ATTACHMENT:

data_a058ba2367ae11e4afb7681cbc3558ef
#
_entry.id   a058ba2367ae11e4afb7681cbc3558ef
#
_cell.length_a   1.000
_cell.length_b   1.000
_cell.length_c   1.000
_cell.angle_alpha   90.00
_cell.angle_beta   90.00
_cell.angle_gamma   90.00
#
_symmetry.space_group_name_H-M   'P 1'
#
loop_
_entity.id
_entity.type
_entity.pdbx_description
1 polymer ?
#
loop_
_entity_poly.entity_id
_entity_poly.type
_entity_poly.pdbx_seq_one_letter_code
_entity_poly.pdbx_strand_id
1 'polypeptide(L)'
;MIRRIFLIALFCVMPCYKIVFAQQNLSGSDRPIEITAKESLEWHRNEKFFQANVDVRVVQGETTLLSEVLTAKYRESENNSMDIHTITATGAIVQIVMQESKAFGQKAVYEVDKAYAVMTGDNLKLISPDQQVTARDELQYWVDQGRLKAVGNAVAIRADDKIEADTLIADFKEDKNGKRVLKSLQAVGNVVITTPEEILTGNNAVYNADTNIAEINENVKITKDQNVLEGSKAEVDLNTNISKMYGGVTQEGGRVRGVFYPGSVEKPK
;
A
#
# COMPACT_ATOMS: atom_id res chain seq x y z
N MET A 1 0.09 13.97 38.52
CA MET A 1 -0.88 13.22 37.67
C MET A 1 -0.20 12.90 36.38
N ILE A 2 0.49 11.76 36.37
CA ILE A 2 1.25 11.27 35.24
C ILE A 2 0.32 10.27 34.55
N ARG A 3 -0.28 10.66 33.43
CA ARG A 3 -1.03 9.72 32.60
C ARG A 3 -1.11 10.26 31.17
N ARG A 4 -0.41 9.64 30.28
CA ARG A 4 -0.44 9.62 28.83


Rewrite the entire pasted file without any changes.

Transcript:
data_a058ba2367ae11e4afb7681cbc3558ef
#
_entry.id   a058ba2367ae11e4afb7681cbc3558ef
#
_cell.length_a   1.000
_cell.length_b   1.000
_cell.length_c   1.000
_cell.angle_alpha   90.00
_cell.angle_beta   90.00
_cell.angle_gamma   90.00
#
_symmetry.space_group_name_H-M   'P 1'
#
loop_
_entity.id
_entity.type
_entity.pdbx_description
1 polymer ?
#
loop_
_entity_poly.entity_id
_entity_poly.type
_entity_poly.pdbx_seq_one_letter_code
_entity_poly.pdbx_strand_id
1 'polypeptide(L)'
;MIRRIFLIALFCVMPCYKIVFAQQNLSGSDRPIEITAKESLEWHRNEKFFQANVDVRVVQGETTLLSEVLTAKYRESENNSMDIHTITATGAIVQIVMQESKAFGQKAVYEVDKAYAVMTGDNLKLISPDQQVTARDELQYWVDQGRLKAVGNAVAIRADDKIEADTLIADFKEDKNGKRVLKSLQAVGNVVITTPEEILTGNNAVYNADTNIAEINENVKITKDQNVLEGSKAEVDLNTNISKMYGGVTQEGGRVRGVFYPGSVEKPK
;
A
#
# COMPACT_ATOMS: atom_id res chain seq x y z
N MET A 1 0.09 13.97 38.52
CA MET A 1 -0.88 13.22 37.67
C MET A 1 -0.20 12.90 36.38
N ILE A 2 0.49 11.76 36.37
CA ILE A 2 1.25 11.27 35.24
C ILE A 2 0.32 10.27 34.55
N ARG A 3 -0.28 10.66 33.43
CA ARG A 3 -1.03 9.72 32.60
C ARG A 3 -1.11 10.26 31.17
N ARG A 4 -0.41 9.64 30.28
CA ARG A 4 -0.44 9.62 28.83